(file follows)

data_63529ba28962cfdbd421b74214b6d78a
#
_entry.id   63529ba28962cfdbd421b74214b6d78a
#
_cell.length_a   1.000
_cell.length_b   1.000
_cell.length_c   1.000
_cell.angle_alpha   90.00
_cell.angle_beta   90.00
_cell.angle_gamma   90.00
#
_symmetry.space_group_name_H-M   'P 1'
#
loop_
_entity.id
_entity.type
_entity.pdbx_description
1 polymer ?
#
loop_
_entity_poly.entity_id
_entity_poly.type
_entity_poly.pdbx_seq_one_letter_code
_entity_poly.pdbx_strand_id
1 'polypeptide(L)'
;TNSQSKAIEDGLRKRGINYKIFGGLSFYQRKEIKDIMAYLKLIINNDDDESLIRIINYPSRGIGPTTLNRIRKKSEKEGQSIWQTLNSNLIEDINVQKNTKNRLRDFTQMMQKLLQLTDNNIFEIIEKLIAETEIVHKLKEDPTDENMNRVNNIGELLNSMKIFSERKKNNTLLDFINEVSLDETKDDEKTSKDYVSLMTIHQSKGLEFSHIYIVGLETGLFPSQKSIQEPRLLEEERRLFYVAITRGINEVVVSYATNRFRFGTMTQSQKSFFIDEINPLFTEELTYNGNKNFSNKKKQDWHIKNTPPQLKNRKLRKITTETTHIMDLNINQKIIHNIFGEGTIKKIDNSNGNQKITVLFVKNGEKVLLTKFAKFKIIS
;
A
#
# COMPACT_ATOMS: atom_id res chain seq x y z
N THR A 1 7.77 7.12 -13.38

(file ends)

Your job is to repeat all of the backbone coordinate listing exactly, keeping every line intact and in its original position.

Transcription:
data_63529ba28962cfdbd421b74214b6d78a
#
_entry.id   63529ba28962cfdbd421b74214b6d78a
#
_cell.length_a   1.000
_cell.length_b   1.000
_cell.length_c   1.000
_cell.angle_alpha   90.00
_cell.angle_beta   90.00
_cell.angle_gamma   90.00
#
_symmetry.space_group_name_H-M   'P 1'
#
loop_
_entity.id
_entity.type
_entity.pdbx_description
1 polymer ?
#
loop_
_entity_poly.entity_id
_entity_poly.type
_entity_poly.pdbx_seq_one_letter_code
_entity_poly.pdbx_strand_id
1 'polypeptide(L)'
;TNSQSKAIEDGLRKRGINYKIFGGLSFYQRKEIKDIMAYLKLIINNDDDESLIRIINYPSRGIGPTTLNRIRKKSEKEGQSIWQTLNSNLIEDINVQKNTKNRLRDFTQMMQKLLQLTDNNIFEIIEKLIAETEIVHKLKEDPTDENMNRVNNIGELLNSMKIFSERKKNNTLLDFINEVSLDETKDDEKTSKDYVSLMTIHQSKGLEFSHIYIVGLETGLFPSQKSIQEPRLLEEERRLFYVAITRGINEVVVSYATNRFRFGTMTQSQKSFFIDEINPLFTEELTYNGNKNFSNKKKQDWHIKNTPPQLKNRKLRKITTETTHIMDLNINQKIIHNIFGEGTIKKIDNSNGNQKITVLFVKNGEKVLLTKFAKFKIIS
;
A
#
# COMPACT_ATOMS: atom_id res chain seq x y z
N THR A 1 7.77 7.12 -13.38